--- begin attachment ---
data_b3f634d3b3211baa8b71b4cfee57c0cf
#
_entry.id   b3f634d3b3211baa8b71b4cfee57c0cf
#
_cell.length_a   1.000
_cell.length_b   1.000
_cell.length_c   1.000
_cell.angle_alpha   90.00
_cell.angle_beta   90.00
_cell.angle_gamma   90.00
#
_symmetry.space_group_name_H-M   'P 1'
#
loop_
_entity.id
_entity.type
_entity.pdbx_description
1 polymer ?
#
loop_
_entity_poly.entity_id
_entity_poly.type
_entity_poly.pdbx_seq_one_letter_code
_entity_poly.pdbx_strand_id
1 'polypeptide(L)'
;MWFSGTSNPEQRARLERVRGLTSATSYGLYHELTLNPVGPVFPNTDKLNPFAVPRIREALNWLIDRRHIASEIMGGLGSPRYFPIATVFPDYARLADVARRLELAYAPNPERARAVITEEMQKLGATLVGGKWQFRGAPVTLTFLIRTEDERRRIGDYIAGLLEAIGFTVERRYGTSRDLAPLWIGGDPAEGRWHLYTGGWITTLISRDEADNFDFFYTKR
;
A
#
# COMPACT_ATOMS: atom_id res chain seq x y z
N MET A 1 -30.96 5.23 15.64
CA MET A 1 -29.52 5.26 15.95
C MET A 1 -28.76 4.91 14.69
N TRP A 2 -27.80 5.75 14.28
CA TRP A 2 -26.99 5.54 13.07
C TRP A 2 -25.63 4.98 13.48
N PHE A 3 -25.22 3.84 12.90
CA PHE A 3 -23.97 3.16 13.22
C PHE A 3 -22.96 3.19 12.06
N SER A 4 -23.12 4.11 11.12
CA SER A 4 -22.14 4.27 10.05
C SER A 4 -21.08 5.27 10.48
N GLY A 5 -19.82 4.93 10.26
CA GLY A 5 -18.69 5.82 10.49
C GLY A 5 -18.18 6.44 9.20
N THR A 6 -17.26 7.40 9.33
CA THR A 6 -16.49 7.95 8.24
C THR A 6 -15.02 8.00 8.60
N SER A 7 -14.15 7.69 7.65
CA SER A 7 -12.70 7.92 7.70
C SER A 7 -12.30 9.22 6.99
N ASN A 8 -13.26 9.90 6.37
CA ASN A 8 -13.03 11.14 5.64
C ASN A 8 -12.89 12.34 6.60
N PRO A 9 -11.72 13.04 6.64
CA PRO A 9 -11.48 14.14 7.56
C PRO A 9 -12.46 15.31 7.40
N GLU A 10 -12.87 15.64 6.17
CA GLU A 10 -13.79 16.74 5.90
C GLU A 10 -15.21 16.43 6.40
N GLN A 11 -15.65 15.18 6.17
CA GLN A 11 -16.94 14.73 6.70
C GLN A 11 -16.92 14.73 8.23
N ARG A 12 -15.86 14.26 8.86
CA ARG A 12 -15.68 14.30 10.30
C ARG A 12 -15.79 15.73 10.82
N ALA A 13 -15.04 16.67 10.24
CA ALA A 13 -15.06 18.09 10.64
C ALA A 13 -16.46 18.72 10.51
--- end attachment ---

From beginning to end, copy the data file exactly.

data_b3f634d3b3211baa8b71b4cfee57c0cf
#
_entry.id   b3f634d3b3211baa8b71b4cfee57c0cf
#
_cell.length_a   1.000
_cell.length_b   1.000
_cell.length_c   1.000
_cell.angle_alpha   90.00
_cell.angle_beta   90.00
_cell.angle_gamma   90.00
#
_symmetry.space_group_name_H-M   'P 1'
#
loop_
_entity.id
_entity.type
_entity.pdbx_description
1 polymer ?
#
loop_
_entity_poly.entity_id
_entity_poly.type
_entity_poly.pdbx_seq_one_letter_code
_entity_poly.pdbx_strand_id
1 'polypeptide(L)'
;MWFSGTSNPEQRARLERVRGLTSATSYGLYHELTLNPVGPVFPNTDKLNPFAVPRIREALNWLIDRRHIASEIMGGLGSPRYFPIATVFPDYARLADVARRLELAYAPNPERARAVITEEMQKLGATLVGGKWQFRGAPVTLTFLIRTEDERRRIGDYIAGLLEAIGFTVERRYGTSRDLAPLWIGGDPAEGRWHLYTGGWITTLISRDEADNFDFFYTKR
;
A
#
# COMPACT_ATOMS: atom_id res chain seq x y z
N MET A 1 -30.96 5.23 15.64
CA MET A 1 -29.52 5.26 15.95
C MET A 1 -28.76 4.91 14.69
N TRP A 2 -27.80 5.75 14.28
CA TRP A 2 -26.99 5.54 13.07
C TRP A 2 -25.63 4.98 13.48
N PHE A 3 -25.22 3.84 12.90
CA PHE A 3 -23.97 3.16 13.22
C PHE A 3 -22.96 3.19 12.06
N SER A 4 -23.12 4.11 11.12
CA SER A 4 -22.14 4.27 10.05
C SER A 4 -21.08 5.27 10.48
N GLY A 5 -19.82 4.93 10.26
CA GLY A 5 -18.69 5.82 10.49
C GLY A 5 -18.18 6.44 9.20
N THR A 6 -17.26 7.40 9.33
CA THR A 6 -16.49 7.95 8.24
C THR A 6 -15.02 8.00 8.60
N SER A 7 -14.15 7.69 7.65
CA SER A 7 -12.70 7.92 7.70
C SER A 7 -12.30 9.22 6.99
N ASN A 8 -13.26 9.90 6.37
CA ASN A 8 -13.03 11.14 5.64
C ASN A 8 -12.89 12.34 6.60
N PRO A 9 -11.72 13.04 6.64
CA PRO A 9 -11.48 14.14 7.56
C PRO A 9 -12.46 15.31 7.40
N GLU A 10 -12.87 15.64 6.17
CA GLU A 10 -13.79 16.74 5.90
C GLU A 10 -15.21 16.43 6.40
N GLN A 11 -15.65 15.18 6.17
CA GLN A 11 -16.94 14.73 6.70
C GLN A 11 -16.92 14.73 8.23
N ARG A 12 -15.86 14.26 8.86
CA ARG A 12 -15.68 14.30 10.30
C ARG A 12 -15.79 15.73 10.82
N ALA A 13 -15.04 16.67 10.24
CA ALA A 13 -15.06 18.09 10.64
C ALA A 13 -16.46 18.72 10.51